Apex Legends can be the best esports battle royale game. Neither EA nor Respawn have yet talked about the competitive component of the game — companies did not even announce it, fearing to create a negative attitude to the project before the release. It is possible that in a month matchmaking will appear in Apex, and in another month — a full-fledged competitive system.

Unlike other representatives of the genre, in Apex Legends everything initially works on team interaction. It is convenient to communicate in the game, you can experiment with meta when choosing characters and resurrect allies. If during the battle the player does not have time to save, teammates will be able to collect his flag to one of the stations and bring their partner back to life. These little things already give a minimal basis for a more spectacular esports experience.

In addition, Apex Legends may be more attractive to the viewer. Matches usually last up to twenty minutes, and the dynamic gameplay does not get bored in the early stages. If in PUBG there is really nothing to look at until the third or fourth zone, then in Apex Legends, where the map is much smaller, the battles can begin after only a few minutes. The only problem is the observation of individual players — there are still a lot of them on the map, but Apex has fewer participants in the units, and this can be useful for broadcasting.

Respawn and EA unexpectedly released a really good game. The battle royale boom has already exhausted everyone, but the release of Apex Legends was a great success — Titanfall fans didn’t even complain too much that the studio did not release the third part of the series.

The developers managed to make a comfortable and unusual BR with cool mechanics. In the store with paid currency, you can purchase both additional chests with skins, as well as certain skins that were in the temporary rotation. Prices are almost two times higher than in Fortnite. All the rest is given only for Legends Point and Crafting Metals — the first is credited for success in the game, and the second is compensated for repetitive skins.

Apex Legends has gathered a huge audience for the release and has every chance to overshadow even Fortnite, at least for a while.

If Respawn Entertainment takes up the game and keeps it up to date with updates no worse than Epic Games, the new battle royale will break all records. Otherwise, Apex Legends will soon be forgotten, as happened with Blackout.

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Is Apex Legends the best Battle Royale around?

On February 4th, EA and Respawn, with no prior warning, released a new Battle Royale in the Titanfall universe — Apex Legends. The element of surprise worked out, and the shooter immediately overtook Fortnite on Twitch, and in the first 72 hours it surpassed ten million players.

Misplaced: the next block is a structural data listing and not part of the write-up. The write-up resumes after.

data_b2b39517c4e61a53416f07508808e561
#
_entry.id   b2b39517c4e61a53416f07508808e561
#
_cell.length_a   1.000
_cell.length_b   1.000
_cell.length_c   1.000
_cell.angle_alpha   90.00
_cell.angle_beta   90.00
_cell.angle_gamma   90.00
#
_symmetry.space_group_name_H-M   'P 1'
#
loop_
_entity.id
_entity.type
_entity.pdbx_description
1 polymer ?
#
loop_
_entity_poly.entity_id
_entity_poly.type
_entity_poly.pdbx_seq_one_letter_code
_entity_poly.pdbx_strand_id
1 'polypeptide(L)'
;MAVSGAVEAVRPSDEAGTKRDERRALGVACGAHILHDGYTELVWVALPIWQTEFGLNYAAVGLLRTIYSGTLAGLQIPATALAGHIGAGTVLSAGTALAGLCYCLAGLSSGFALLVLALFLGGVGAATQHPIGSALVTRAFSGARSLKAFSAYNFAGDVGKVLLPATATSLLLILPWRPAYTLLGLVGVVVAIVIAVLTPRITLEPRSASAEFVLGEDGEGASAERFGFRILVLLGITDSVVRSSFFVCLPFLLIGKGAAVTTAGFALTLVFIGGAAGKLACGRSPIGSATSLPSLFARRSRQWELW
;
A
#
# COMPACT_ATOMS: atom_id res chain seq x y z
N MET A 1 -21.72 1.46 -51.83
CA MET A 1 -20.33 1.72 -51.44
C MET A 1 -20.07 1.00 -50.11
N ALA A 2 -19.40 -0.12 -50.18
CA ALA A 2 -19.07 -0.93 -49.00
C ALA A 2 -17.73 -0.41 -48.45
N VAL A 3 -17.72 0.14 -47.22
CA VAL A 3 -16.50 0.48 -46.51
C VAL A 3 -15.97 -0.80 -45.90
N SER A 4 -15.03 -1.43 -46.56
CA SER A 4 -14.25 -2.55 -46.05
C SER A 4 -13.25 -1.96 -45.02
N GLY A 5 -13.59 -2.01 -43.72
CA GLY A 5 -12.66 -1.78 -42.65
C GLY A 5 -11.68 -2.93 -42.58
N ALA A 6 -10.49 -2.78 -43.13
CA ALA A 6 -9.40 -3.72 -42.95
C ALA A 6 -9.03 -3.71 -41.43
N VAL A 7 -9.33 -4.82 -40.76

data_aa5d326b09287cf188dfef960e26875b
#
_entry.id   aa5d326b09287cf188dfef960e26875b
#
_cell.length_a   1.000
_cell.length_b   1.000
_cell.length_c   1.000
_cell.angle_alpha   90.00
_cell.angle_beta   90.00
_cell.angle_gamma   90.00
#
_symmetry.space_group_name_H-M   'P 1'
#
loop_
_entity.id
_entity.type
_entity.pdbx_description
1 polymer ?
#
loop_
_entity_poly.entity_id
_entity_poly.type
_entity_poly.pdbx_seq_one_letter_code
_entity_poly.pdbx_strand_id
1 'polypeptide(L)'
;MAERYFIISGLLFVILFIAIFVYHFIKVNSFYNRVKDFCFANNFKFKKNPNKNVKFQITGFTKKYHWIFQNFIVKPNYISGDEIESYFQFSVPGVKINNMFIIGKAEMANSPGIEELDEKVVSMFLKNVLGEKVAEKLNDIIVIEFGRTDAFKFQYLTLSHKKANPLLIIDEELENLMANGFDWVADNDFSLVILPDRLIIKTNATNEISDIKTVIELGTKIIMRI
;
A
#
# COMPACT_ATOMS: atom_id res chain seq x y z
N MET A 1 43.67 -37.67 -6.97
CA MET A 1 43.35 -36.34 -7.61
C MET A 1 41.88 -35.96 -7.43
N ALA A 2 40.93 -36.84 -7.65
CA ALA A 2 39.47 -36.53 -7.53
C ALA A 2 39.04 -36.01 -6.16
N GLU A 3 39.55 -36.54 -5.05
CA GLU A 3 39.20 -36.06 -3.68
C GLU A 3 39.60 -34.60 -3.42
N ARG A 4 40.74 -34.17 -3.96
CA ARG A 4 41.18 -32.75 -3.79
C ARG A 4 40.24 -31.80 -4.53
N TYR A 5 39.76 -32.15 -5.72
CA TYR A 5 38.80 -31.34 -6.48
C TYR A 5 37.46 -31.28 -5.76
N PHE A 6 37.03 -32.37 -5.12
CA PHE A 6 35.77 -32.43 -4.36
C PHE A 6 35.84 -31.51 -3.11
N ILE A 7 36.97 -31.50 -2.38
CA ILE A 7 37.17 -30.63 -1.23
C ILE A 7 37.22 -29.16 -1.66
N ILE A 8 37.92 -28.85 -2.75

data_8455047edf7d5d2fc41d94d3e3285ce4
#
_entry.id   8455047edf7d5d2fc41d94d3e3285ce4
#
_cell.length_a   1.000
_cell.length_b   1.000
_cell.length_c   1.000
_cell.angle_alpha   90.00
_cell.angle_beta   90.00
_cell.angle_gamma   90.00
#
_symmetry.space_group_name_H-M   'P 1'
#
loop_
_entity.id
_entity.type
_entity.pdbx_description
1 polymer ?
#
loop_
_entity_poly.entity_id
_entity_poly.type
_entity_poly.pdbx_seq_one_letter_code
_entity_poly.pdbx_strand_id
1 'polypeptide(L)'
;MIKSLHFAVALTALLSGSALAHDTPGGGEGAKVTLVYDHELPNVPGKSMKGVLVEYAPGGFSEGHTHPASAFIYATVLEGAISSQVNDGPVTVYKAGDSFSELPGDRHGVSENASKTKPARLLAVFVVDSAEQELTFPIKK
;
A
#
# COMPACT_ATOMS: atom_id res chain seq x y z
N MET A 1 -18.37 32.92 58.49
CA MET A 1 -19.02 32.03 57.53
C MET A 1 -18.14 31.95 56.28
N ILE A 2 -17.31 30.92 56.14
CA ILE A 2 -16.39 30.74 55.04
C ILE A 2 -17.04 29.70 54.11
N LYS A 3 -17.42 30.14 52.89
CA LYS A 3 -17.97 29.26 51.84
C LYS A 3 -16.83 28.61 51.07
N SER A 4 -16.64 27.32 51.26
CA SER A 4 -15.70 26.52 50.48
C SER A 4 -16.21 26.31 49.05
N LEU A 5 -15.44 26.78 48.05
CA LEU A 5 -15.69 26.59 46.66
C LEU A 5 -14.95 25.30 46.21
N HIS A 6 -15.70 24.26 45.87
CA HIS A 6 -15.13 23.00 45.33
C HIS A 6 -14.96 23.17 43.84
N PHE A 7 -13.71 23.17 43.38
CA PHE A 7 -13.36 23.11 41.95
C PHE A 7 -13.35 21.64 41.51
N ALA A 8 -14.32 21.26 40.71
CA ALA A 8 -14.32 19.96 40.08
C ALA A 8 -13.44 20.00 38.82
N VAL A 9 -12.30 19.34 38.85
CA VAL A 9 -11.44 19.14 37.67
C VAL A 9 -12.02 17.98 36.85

Recrent: “I played two games and then requested a refund”

Recrent: “I played two games and then requested a refund”

The newest addition to the Natus Vincere PUBG squad, Dmitry “Recrent” Osintsev, told how he came to esports and why he chose Battle Royale from a Korean developer.

Natus Vincere are one of the favorites in the European Pro League — PUBG’s $1 million dollar league — which is set to start next week. NaVi will face the likes of Team Liquid, FaZe Clan and others for a chance to become the first ever World Champions in PLAYERUNKNOWN’S BATTLEGROUNDS.

Dmitry “Recrent” Osintsev talked about the upcoming league, how he got into PUBG, the new map Vikendi and why he quit Overwatch.

You used to play CS: GO and Overwatch. Why did you abandon these disciplines and chose PUBG?

I did not try to play CS: GO competitively. I played at the amateur level, and the game got old. After that, I tried myself in Overwatch. They even called me to some organizations, but at that time I refused: I wanted to get into another team — something better (laughs). I had higher requirements. If they called me to a good team, I would have agreed to go. But, probably, I was not good enough for this.

What was the reason for moving to PUBG?

I had a team, or rather a mix. After the tournament, we broke up, because the captain decided to take a break from Overwatch, and no one wanted to play without him. I did not see any prospects in Overwatch and decided to try PUBG.

At that time it was very popular. The first time I tried it in May 2017. PUBG was on all the streams, everyone was playing it. I tried, played two games and then requested a refund because I was stuck in textures and died from the zone. I really did not like it. In fact, the main reason was that I had a weak computer then, and it didn’t run PUBG that well. I really missed the FPS, which kept around 40-50. It was impossible to play, although I already had a monitor at 144 Hz. Two months later, I bought PUBG for the second time (laughs) and then I started playing tight.

Do you play any other games besides PUBG? Maybe you follow other esports disciplines, watch tournament broadcasts?